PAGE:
I have no answer, and I’m uneasy. A friend has asked me the thought-provoking question, “What keeps you from your success?”
It took me a few days to process this question. I am successful. No, I’m not driving a Mercedes two-seater convertible (sigh) or living in a fancy house. But coming from a tough childhood without good parents, I feel like I’m amazingly successful.
When Amelia Earhart told her parents that she wanted to fly, it was a time when there were almost no women pilots. Her father still said, “That’s not a bad idea.” Her mother helped her buy her first plane.
“I didn’t realize it at the time,” wrote Earhart in The Fun of It, “the cooperation of one’s family and close friends is one of the greatest safety factor a fledgling flyer could have.”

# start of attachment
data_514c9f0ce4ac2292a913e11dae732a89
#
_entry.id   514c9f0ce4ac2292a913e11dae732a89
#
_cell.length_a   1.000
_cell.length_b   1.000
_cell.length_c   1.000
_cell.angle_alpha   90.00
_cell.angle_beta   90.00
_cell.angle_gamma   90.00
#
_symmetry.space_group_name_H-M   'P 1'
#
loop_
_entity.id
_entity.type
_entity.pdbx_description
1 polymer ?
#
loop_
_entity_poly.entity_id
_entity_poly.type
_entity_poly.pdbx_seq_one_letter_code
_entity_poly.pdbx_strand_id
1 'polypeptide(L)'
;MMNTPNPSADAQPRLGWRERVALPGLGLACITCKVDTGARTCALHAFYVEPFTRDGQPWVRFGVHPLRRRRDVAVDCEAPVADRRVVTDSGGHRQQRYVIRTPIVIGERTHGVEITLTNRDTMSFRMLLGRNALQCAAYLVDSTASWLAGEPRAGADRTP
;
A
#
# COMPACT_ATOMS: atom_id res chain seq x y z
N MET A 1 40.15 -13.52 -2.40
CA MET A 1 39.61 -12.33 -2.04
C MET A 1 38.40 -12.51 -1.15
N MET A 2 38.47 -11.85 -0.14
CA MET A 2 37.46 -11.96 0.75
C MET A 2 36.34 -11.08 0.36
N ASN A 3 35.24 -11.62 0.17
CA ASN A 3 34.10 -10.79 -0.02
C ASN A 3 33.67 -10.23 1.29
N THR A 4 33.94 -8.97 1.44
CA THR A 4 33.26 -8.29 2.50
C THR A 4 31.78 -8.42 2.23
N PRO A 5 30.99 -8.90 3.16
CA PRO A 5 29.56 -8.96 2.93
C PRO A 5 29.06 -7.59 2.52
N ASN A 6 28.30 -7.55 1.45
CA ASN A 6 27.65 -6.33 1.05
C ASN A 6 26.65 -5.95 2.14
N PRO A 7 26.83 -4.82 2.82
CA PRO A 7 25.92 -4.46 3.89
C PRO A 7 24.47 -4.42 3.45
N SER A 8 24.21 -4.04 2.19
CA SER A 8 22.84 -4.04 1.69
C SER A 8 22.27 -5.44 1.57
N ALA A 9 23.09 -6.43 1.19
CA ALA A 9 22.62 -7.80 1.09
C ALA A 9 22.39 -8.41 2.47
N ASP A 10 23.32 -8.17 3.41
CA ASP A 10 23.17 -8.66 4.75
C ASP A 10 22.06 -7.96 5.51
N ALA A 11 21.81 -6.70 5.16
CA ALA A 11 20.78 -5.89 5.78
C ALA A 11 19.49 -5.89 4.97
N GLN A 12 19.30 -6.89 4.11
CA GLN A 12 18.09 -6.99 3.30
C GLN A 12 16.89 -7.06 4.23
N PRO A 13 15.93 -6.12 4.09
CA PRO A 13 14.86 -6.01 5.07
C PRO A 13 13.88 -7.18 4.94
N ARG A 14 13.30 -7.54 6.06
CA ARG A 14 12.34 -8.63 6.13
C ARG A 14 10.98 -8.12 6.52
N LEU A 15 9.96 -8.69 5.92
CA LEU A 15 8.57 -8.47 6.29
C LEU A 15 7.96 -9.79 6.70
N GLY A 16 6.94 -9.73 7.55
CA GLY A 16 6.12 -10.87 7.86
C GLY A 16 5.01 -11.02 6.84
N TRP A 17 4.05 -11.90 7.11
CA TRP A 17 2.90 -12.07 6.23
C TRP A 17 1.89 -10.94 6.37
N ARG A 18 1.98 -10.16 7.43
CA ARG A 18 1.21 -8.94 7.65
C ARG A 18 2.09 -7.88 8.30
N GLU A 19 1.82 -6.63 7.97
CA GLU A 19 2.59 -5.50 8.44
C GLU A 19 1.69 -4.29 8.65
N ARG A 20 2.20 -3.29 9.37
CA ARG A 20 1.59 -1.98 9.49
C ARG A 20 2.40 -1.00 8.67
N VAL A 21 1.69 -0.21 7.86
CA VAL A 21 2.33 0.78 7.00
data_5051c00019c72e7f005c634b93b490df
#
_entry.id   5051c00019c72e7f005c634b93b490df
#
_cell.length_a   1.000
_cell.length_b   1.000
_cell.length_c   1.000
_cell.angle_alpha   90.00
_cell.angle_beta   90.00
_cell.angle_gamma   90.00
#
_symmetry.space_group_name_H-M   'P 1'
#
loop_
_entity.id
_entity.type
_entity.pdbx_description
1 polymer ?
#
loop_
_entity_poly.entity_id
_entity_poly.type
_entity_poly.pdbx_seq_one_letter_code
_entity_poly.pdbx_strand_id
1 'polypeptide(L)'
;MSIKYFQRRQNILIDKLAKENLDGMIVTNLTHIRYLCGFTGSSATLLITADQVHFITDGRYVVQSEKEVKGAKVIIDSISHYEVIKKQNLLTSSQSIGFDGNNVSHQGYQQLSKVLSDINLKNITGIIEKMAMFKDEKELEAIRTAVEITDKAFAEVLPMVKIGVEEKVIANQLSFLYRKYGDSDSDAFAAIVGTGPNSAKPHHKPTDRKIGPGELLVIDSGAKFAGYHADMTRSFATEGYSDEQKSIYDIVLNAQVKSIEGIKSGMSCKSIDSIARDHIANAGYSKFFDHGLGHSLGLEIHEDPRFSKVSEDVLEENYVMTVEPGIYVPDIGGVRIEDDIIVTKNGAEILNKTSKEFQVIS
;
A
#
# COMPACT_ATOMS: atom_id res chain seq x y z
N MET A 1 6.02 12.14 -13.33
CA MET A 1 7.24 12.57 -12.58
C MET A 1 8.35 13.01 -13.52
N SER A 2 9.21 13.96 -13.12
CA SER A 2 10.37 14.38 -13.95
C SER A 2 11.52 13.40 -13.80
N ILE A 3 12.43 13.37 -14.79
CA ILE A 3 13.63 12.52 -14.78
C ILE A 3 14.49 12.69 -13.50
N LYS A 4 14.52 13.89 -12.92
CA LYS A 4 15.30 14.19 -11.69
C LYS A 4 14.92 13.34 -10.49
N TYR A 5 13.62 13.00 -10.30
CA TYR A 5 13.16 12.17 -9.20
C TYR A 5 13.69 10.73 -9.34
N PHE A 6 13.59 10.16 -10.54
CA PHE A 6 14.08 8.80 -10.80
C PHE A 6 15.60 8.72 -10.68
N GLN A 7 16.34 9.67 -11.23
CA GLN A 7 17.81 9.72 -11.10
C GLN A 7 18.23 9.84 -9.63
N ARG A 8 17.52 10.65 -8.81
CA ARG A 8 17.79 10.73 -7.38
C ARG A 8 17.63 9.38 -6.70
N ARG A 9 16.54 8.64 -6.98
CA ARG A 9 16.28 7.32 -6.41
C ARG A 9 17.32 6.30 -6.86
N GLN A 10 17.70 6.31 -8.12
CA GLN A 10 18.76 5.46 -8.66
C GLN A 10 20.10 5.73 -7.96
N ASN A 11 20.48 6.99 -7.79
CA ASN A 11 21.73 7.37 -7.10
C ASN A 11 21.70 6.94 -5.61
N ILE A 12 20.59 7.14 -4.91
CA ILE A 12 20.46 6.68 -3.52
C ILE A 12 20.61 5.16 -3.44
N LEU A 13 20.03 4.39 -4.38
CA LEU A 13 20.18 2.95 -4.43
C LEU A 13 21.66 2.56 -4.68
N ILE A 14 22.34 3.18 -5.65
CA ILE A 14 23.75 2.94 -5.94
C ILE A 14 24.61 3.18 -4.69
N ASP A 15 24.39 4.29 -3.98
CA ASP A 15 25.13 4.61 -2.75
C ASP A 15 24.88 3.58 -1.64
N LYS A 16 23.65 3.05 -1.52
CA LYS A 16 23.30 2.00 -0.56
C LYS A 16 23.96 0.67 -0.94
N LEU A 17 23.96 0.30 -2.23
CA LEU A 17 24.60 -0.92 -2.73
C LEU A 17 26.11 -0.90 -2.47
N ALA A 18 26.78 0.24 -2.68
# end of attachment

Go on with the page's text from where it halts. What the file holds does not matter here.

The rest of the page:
That’s true not only for flyers, but for doctors, lawyers, and yes, even writers.
Without any parental support, I knew that no one was going to save me if I made mistakes. I had to be cautious. I still am.
Would Amelia Earhart have been a pilot without her parents’ help? Maybe not. But if she was, it would have been a lot harder.